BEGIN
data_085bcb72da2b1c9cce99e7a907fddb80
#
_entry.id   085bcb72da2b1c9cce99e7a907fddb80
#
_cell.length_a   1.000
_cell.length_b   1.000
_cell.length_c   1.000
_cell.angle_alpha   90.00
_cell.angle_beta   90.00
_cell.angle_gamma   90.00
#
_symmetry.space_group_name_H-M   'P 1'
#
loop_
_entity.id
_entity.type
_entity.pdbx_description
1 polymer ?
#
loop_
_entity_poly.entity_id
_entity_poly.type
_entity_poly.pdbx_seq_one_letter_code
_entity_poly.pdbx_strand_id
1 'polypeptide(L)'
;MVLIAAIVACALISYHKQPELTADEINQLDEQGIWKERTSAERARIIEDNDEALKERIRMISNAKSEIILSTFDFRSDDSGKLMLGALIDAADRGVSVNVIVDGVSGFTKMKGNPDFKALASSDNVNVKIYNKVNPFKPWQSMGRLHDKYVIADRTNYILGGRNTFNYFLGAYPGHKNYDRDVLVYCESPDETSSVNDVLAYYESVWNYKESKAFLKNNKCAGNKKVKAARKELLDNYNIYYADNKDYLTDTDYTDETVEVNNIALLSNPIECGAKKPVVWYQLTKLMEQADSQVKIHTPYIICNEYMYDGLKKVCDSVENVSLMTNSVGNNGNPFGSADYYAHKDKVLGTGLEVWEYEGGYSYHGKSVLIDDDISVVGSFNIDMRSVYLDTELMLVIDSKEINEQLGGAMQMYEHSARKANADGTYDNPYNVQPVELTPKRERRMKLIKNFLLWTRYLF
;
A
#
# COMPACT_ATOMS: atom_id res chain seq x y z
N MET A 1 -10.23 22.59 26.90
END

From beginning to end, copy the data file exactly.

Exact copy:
data_085bcb72da2b1c9cce99e7a907fddb80
#
_entry.id   085bcb72da2b1c9cce99e7a907fddb80
#
_cell.length_a   1.000
_cell.length_b   1.000
_cell.length_c   1.000
_cell.angle_alpha   90.00
_cell.angle_beta   90.00
_cell.angle_gamma   90.00
#
_symmetry.space_group_name_H-M   'P 1'
#
loop_
_entity.id
_entity.type
_entity.pdbx_description
1 polymer ?
#
loop_
_entity_poly.entity_id
_entity_poly.type
_entity_poly.pdbx_seq_one_letter_code
_entity_poly.pdbx_strand_id
1 'polypeptide(L)'
;MVLIAAIVACALISYHKQPELTADEINQLDEQGIWKERTSAERARIIEDNDEALKERIRMISNAKSEIILSTFDFRSDDSGKLMLGALIDAADRGVSVNVIVDGVSGFTKMKGNPDFKALASSDNVNVKIYNKVNPFKPWQSMGRLHDKYVIADRTNYILGGRNTFNYFLGAYPGHKNYDRDVLVYCESPDETSSVNDVLAYYESVWNYKESKAFLKNNKCAGNKKVKAARKELLDNYNIYYADNKDYLTDTDYTDETVEVNNIALLSNPIECGAKKPVVWYQLTKLMEQADSQVKIHTPYIICNEYMYDGLKKVCDSVENVSLMTNSVGNNGNPFGSADYYAHKDKVLGTGLEVWEYEGGYSYHGKSVLIDDDISVVGSFNIDMRSVYLDTELMLVIDSKEINEQLGGAMQMYEHSARKANADGTYDNPYNVQPVELTPKRERRMKLIKNFLLWTRYLF
;
A
#
# COMPACT_ATOMS: atom_id res chain seq x y z
N MET A 1 -10.23 22.59 26.90